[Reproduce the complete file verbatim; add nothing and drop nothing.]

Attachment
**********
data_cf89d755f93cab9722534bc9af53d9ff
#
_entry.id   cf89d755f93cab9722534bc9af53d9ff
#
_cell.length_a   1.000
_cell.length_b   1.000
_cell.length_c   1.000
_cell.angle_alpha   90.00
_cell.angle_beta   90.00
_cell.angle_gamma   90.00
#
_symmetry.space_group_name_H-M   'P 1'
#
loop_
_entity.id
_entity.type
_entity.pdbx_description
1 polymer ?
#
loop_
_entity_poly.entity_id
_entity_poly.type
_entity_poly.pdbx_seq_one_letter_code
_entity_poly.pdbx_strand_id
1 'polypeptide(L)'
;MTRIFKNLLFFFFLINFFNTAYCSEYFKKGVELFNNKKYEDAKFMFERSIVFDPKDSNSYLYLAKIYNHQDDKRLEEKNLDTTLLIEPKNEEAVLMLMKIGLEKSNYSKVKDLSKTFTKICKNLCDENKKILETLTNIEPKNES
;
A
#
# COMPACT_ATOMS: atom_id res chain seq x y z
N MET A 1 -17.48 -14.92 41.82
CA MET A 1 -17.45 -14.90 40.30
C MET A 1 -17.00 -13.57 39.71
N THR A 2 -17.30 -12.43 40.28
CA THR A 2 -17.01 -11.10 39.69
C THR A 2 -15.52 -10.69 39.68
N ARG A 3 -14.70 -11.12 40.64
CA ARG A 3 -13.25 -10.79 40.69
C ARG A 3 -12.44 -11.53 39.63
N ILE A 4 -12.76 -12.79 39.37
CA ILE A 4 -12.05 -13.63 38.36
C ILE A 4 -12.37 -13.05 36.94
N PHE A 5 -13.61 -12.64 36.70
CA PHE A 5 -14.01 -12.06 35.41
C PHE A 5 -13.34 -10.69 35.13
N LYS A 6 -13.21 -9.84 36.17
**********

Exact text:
data_cf89d755f93cab9722534bc9af53d9ff
#
_entry.id   cf89d755f93cab9722534bc9af53d9ff
#
_cell.length_a   1.000
_cell.length_b   1.000
_cell.length_c   1.000
_cell.angle_alpha   90.00
_cell.angle_beta   90.00
_cell.angle_gamma   90.00
#
_symmetry.space_group_name_H-M   'P 1'
#
loop_
_entity.id
_entity.type
_entity.pdbx_description
1 polymer ?
#
loop_
_entity_poly.entity_id
_entity_poly.type
_entity_poly.pdbx_seq_one_letter_code
_entity_poly.pdbx_strand_id
1 'polypeptide(L)'
;MTRIFKNLLFFFFLINFFNTAYCSEYFKKGVELFNNKKYEDAKFMFERSIVFDPKDSNSYLYLAKIYNHQDDKRLEEKNLDTTLLIEPKNEEAVLMLMKIGLEKSNYSKVKDLSKTFTKICKNLCDENKKILETLTNIEPKNES
;
A
#
# COMPACT_ATOMS: atom_id res chain seq x y z
N MET A 1 -17.48 -14.92 41.82
CA MET A 1 -17.45 -14.90 40.30
C MET A 1 -17.00 -13.57 39.71
N THR A 2 -17.30 -12.43 40.28
CA THR A 2 -17.01 -11.10 39.69
C THR A 2 -15.52 -10.69 39.68
N ARG A 3 -14.70 -11.12 40.64
CA ARG A 3 -13.25 -10.79 40.69
C ARG A 3 -12.44 -11.53 39.63
N ILE A 4 -12.76 -12.79 39.37
CA ILE A 4 -12.05 -13.63 38.36
C ILE A 4 -12.37 -13.05 36.94
N PHE A 5 -13.61 -12.64 36.70
CA PHE A 5 -14.01 -12.06 35.41
C PHE A 5 -13.34 -10.69 35.13
N LYS A 6 -13.21 -9.84 36.17